It is a bit of a mystery how the two governing parties, with the above-mentioned values ​​and programs behind them, think that the settlements from development aid are reasonable. Because they are talking about justice, solidarity, the equal value of all and, not least in this context, that this requires a redistribution of the earth's resources. However, the assessment of the redistribution of the earth's resources does not seem to be given any real political significance now that the shoe is squeezing. If they do not mean redistribution from poor to refugees, which seems unreasonable (even in this context).

Goes against their own values

It is poor to base the reasonableness on this unreasonableness (or, as UNDP Deputy Chief of Staff Michael O'Neil called it during his recent visit to Sweden, "false economy”) In that the OECD allows the settlements. Neither the Green Party nor the Social Democrats have a firearm in their programs that in cases where the OECD (or other international association of various kinds) allows another line, it is this, and not the party's own programs and values, that apply. Is that how they think that "Sweden should make a difference in the world" - by going under what Pierre Schori called the limit of shame? And what difference is there when we thought we should do in the world?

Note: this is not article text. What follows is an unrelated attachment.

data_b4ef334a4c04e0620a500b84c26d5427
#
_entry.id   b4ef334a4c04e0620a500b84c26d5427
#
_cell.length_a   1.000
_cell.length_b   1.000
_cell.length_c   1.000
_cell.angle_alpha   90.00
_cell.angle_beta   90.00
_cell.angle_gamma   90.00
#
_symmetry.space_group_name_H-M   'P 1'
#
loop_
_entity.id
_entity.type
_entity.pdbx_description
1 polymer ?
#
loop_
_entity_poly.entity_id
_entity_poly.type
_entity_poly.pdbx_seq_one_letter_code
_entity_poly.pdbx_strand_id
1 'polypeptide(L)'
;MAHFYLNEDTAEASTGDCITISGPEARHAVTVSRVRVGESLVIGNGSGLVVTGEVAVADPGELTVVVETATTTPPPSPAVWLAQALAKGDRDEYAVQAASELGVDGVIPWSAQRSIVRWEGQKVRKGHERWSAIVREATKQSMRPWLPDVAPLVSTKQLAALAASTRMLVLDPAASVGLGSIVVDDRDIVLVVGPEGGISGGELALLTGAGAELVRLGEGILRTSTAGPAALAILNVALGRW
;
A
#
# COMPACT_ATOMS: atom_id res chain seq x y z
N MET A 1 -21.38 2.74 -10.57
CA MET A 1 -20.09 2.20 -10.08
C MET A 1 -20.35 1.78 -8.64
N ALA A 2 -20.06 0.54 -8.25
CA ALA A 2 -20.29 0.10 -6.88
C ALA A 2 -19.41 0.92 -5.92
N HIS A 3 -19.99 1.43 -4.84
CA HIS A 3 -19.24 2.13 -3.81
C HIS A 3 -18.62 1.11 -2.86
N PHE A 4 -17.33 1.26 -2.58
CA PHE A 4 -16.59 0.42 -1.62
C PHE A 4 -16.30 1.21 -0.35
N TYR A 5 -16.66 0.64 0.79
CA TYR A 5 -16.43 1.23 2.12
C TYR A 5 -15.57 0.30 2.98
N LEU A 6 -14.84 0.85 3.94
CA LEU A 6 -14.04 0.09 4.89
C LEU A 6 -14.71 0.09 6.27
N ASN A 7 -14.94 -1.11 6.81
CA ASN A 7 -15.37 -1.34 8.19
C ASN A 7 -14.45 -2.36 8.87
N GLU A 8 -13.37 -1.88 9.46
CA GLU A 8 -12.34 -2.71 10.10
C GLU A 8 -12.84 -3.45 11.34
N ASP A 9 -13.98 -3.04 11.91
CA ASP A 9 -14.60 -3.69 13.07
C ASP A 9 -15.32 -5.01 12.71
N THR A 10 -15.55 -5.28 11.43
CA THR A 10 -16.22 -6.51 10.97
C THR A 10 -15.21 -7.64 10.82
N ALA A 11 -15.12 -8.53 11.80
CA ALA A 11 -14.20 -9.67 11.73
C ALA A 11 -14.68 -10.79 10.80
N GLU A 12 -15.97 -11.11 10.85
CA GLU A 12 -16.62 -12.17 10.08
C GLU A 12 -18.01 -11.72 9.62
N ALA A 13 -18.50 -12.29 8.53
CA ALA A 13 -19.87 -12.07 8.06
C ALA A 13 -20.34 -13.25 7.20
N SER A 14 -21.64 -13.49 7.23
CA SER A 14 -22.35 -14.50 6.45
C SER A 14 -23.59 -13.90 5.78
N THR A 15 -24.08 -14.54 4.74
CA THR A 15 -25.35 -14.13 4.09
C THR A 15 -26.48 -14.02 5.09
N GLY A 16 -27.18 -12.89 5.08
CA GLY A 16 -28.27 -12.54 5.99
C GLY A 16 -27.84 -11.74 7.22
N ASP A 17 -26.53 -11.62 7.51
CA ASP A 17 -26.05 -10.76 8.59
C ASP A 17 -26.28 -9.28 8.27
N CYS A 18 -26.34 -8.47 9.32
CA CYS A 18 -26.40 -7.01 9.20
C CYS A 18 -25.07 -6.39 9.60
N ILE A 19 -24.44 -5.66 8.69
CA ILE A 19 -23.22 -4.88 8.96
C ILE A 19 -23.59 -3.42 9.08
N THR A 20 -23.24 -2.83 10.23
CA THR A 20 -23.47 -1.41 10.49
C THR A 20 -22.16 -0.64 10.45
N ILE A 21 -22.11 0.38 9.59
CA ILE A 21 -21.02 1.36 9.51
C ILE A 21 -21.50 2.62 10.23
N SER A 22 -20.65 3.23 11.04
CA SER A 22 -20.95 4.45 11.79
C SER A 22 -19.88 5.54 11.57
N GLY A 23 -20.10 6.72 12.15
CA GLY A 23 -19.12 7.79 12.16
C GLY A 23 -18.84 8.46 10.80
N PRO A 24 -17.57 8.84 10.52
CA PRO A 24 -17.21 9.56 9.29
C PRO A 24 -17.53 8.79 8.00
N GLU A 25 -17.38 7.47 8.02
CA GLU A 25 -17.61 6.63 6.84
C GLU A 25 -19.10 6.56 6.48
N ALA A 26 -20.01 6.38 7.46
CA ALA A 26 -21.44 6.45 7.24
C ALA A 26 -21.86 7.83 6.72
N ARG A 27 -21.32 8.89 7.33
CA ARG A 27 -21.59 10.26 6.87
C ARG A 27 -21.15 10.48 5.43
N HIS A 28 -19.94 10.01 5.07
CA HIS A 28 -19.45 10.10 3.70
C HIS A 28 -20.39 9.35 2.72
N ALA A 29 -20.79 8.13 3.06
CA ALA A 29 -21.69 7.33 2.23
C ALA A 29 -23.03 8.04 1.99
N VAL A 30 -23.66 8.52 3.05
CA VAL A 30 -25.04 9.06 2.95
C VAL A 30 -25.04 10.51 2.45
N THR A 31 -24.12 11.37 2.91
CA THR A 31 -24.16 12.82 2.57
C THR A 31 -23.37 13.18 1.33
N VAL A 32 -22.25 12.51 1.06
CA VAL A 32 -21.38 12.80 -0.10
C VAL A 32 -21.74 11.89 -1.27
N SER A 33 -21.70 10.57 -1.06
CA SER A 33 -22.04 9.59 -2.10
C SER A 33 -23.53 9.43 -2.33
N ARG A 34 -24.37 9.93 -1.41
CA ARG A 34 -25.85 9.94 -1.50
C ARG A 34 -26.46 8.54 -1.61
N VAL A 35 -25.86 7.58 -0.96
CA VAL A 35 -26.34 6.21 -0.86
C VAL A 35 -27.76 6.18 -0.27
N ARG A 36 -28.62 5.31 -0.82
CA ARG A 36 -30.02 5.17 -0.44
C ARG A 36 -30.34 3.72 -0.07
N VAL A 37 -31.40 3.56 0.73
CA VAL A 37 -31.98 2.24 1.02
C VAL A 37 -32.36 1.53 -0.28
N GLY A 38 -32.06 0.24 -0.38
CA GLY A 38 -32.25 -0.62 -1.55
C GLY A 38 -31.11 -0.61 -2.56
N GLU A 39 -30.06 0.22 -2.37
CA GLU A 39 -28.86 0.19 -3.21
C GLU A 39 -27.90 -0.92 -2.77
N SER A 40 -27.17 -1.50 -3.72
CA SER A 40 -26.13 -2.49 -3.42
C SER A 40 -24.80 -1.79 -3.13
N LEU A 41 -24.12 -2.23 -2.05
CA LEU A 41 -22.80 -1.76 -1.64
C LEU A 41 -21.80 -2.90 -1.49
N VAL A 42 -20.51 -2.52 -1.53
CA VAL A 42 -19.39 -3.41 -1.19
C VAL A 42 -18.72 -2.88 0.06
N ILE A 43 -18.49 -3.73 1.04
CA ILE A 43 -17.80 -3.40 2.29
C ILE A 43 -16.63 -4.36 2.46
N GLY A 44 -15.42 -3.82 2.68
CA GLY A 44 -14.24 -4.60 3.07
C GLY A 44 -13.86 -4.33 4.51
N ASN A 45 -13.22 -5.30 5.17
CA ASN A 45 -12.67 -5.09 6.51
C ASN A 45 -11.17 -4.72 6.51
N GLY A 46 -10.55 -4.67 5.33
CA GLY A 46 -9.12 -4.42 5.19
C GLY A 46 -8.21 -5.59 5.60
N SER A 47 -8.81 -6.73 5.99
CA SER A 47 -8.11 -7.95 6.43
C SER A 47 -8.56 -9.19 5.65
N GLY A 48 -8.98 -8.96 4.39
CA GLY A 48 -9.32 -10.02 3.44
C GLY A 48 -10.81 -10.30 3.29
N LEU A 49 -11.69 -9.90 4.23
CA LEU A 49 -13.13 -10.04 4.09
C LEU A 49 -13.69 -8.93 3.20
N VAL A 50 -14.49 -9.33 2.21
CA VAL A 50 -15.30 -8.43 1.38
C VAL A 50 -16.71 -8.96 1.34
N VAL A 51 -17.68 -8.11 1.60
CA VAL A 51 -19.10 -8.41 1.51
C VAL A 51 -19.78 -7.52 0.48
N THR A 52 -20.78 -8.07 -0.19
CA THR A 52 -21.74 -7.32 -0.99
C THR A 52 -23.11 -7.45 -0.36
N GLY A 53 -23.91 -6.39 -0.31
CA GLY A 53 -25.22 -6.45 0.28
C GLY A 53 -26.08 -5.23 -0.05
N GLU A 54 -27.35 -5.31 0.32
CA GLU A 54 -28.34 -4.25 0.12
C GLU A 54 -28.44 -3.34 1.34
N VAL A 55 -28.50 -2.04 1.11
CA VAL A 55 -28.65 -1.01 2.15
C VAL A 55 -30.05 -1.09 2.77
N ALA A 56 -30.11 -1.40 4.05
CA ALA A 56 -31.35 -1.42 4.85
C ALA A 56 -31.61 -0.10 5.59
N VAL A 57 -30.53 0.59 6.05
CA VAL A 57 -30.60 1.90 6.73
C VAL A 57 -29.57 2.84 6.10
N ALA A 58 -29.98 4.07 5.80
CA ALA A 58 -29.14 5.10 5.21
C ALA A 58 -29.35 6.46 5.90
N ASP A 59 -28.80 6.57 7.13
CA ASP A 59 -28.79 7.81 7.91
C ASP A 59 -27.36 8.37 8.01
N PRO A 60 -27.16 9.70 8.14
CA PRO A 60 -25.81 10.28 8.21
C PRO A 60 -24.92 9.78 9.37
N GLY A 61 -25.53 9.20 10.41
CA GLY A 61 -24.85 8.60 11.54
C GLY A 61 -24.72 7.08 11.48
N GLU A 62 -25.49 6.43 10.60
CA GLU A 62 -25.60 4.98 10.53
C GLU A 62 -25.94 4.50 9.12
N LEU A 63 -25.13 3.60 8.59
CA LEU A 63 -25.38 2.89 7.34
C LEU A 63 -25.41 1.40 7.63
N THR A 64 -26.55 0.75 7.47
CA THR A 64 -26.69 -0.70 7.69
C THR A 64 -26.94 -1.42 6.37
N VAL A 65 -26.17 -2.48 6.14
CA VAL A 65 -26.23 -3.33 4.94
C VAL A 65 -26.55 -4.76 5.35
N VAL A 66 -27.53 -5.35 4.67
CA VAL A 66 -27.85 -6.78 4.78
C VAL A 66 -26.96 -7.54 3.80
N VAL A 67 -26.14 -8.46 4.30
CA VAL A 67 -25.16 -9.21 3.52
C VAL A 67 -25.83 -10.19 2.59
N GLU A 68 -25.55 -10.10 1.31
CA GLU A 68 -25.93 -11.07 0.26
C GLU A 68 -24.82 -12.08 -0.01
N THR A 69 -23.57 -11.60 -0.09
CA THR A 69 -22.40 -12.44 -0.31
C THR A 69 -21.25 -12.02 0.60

I venture to another image reference, this time depicting a Monopoly game board with the text "You can tell that Monopoly is an old game because there is luxury tax and rich people can go to jail". Like Wisti's lines, this appears to be a more advanced idea than the ongoing budget discussion. There, it seems rather that the Social Democrats and the Green Party have bought an agenda and are unable to change it; to, so to speak, change the game plan (in accordance with what they say and write that they should do) and, for example, discuss the annual tax cuts of 140 billion carried out by the Alliance. This money is somewhere.

I first wrote "somewhere in Sweden" there is this money, but that may not be the case. What if instead it was the cost of tax evasion that was discussed as a possible financier for the refugee reception? But that is of course not reasonable.

Kajsa Johansson

This is a debate article. The author is responsible for analysis and opinions in the text.